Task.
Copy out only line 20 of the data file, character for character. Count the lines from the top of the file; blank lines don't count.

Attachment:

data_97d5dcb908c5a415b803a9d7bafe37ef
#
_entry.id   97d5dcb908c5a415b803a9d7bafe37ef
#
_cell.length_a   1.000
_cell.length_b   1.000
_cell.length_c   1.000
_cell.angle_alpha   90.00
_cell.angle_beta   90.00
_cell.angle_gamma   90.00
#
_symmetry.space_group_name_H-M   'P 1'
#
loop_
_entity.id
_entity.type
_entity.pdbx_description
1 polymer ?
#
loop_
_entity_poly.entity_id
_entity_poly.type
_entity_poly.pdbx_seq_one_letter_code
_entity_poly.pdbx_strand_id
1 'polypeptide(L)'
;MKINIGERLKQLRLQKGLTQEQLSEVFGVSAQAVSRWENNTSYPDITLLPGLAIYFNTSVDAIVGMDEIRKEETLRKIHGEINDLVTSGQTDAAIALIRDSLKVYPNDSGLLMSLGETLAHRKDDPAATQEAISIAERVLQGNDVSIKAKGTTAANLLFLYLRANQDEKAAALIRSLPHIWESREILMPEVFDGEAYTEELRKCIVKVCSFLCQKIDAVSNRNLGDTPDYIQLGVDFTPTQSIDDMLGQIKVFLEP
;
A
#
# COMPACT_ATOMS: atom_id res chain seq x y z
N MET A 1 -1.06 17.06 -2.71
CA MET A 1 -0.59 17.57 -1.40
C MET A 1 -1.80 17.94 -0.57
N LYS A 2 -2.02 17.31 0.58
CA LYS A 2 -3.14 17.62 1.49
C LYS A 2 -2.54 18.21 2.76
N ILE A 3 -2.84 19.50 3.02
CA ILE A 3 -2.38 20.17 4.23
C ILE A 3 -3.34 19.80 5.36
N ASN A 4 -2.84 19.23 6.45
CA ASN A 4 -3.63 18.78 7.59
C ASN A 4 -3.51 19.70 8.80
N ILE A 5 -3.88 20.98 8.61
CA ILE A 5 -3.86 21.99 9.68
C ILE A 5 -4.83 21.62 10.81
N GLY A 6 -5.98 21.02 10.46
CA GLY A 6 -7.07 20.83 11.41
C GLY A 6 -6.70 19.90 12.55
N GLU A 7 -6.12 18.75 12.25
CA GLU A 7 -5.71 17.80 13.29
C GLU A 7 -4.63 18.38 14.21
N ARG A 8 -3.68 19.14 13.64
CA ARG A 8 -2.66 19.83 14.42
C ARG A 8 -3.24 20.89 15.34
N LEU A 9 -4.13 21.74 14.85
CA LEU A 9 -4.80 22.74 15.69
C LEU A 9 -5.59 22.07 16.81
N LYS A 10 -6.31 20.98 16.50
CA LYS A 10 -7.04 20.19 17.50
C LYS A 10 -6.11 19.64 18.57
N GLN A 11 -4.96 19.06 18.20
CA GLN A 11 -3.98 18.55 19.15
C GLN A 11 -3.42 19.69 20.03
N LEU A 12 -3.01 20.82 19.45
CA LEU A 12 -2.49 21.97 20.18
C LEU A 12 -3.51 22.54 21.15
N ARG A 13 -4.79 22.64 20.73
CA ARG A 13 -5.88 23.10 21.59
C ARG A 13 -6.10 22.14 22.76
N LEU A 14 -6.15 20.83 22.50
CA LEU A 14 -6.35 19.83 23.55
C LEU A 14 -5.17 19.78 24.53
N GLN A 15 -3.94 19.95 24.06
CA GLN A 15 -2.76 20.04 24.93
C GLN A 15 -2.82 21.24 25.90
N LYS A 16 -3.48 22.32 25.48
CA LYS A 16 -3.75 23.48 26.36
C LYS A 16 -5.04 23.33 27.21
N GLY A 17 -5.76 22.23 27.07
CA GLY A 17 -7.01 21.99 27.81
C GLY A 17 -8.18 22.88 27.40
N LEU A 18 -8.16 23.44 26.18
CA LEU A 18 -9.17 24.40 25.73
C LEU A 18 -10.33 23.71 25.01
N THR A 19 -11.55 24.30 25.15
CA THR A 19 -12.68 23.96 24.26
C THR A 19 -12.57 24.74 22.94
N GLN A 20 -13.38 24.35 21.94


loop_